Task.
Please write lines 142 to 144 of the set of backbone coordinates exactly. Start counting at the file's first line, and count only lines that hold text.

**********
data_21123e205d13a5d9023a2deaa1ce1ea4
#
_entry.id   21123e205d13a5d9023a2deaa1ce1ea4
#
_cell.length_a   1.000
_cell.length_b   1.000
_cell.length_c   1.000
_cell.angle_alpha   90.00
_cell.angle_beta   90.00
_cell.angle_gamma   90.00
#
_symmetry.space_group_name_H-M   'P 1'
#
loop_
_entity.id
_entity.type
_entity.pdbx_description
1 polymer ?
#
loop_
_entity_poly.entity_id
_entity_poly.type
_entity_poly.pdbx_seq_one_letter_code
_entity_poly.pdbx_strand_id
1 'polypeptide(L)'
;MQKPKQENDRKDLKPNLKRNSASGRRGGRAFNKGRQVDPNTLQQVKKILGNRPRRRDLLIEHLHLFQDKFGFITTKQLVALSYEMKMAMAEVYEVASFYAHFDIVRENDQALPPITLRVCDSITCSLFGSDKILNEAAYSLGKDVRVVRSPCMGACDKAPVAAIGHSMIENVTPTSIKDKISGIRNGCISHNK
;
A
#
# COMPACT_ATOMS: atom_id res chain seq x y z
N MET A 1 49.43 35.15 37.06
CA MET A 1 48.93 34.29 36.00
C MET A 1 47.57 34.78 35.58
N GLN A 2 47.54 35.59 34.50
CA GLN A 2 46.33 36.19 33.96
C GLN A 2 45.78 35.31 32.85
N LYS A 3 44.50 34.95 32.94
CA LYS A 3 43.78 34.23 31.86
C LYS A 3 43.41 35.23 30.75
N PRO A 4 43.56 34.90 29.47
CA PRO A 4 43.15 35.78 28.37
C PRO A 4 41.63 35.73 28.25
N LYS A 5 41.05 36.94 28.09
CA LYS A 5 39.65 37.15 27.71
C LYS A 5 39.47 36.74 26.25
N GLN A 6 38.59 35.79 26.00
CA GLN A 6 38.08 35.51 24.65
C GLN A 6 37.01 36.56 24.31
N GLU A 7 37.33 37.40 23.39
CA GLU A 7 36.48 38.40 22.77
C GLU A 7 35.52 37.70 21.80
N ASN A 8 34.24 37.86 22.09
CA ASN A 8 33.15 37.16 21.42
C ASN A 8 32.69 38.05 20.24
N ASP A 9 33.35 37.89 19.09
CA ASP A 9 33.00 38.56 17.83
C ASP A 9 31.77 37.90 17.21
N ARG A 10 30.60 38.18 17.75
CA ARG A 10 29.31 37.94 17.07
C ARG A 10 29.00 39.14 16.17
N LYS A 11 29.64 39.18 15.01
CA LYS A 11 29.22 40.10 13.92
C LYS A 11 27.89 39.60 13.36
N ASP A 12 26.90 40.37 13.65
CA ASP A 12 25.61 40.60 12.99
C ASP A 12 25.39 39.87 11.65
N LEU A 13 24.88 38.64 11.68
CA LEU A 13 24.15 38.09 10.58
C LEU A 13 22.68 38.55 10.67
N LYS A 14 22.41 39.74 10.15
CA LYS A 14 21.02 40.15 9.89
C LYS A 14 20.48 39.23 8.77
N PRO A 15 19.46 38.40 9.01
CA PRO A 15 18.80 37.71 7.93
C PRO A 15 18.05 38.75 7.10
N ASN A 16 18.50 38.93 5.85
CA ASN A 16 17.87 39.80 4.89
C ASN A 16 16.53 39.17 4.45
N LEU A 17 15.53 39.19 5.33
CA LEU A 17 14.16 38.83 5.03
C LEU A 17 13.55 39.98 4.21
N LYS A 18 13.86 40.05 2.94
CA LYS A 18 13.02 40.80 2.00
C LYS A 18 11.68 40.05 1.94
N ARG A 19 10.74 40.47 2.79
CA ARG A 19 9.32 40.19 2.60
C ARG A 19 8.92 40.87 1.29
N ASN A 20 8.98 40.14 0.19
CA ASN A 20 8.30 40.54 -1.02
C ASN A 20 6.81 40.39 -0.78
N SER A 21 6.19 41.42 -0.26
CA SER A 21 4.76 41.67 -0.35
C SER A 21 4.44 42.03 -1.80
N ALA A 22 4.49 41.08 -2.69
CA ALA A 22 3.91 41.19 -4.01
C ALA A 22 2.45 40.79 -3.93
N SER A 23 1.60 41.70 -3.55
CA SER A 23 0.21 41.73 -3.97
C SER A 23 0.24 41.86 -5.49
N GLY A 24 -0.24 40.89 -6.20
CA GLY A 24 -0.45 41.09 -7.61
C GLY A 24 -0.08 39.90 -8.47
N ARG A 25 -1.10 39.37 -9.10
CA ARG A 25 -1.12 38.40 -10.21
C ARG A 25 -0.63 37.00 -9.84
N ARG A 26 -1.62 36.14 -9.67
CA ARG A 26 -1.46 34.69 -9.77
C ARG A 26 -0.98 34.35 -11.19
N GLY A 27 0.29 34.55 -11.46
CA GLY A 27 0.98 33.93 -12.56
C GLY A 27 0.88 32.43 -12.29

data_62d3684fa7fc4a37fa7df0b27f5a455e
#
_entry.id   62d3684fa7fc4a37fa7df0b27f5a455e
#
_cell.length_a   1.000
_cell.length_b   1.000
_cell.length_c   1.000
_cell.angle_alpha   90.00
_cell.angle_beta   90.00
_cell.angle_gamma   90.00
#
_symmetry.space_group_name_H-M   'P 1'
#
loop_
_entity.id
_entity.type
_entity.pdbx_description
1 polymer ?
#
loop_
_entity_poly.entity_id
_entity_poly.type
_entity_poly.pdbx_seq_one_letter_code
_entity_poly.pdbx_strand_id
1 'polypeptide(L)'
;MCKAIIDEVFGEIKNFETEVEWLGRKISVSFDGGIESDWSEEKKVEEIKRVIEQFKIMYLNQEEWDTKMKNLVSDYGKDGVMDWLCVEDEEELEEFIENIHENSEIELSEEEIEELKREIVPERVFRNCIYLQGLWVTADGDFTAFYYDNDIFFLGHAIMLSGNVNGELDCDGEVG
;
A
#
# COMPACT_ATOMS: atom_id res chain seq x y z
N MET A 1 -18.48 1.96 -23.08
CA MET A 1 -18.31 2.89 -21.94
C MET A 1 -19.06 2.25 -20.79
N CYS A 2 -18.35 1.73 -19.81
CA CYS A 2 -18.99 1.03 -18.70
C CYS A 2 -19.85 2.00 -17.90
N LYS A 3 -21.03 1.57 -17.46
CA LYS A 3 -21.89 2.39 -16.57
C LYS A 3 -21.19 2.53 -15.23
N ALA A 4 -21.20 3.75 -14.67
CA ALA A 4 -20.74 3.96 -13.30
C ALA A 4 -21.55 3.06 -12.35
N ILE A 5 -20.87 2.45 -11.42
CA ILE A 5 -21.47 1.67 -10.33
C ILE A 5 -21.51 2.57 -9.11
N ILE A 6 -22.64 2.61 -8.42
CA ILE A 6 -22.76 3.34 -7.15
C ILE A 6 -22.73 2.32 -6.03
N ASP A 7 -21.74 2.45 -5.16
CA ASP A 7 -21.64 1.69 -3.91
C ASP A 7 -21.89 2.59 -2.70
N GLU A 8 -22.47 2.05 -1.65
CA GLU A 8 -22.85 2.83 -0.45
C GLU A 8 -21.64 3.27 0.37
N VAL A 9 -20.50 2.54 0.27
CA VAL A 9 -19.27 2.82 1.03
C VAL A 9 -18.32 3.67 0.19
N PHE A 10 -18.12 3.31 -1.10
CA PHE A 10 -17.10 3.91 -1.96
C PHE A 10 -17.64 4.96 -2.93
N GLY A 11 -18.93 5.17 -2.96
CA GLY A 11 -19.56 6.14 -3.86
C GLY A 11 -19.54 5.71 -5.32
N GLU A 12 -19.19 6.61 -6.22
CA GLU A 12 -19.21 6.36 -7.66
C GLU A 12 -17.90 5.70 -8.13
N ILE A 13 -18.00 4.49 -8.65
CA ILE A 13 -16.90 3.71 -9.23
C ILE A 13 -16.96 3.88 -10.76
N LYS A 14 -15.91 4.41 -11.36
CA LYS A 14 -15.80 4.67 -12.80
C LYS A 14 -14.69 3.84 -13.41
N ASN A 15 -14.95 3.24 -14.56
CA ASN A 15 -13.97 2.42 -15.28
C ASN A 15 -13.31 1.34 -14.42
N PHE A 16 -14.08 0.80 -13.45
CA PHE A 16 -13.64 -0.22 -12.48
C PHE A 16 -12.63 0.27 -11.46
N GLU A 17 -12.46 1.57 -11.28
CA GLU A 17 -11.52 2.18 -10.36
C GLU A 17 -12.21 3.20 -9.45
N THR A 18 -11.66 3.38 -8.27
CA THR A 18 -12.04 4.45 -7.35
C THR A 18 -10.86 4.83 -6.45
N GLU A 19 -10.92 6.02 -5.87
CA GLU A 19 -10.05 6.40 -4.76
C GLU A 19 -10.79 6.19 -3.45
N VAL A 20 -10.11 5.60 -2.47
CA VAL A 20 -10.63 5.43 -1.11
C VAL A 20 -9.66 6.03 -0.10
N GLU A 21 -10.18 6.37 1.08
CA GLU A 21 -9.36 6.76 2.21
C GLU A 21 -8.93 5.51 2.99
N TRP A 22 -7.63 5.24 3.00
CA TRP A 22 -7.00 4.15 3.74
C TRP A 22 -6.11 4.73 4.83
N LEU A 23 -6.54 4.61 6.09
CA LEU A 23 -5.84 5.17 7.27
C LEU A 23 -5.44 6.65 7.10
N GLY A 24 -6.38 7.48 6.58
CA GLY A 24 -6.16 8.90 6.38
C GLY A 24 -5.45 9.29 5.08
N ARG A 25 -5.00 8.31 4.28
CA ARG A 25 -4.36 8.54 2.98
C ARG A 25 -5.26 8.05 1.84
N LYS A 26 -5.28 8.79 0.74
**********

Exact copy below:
N MET A 1 -18.48 1.96 -23.08
CA MET A 1 -18.31 2.89 -21.94
C MET A 1 -19.06 2.25 -20.79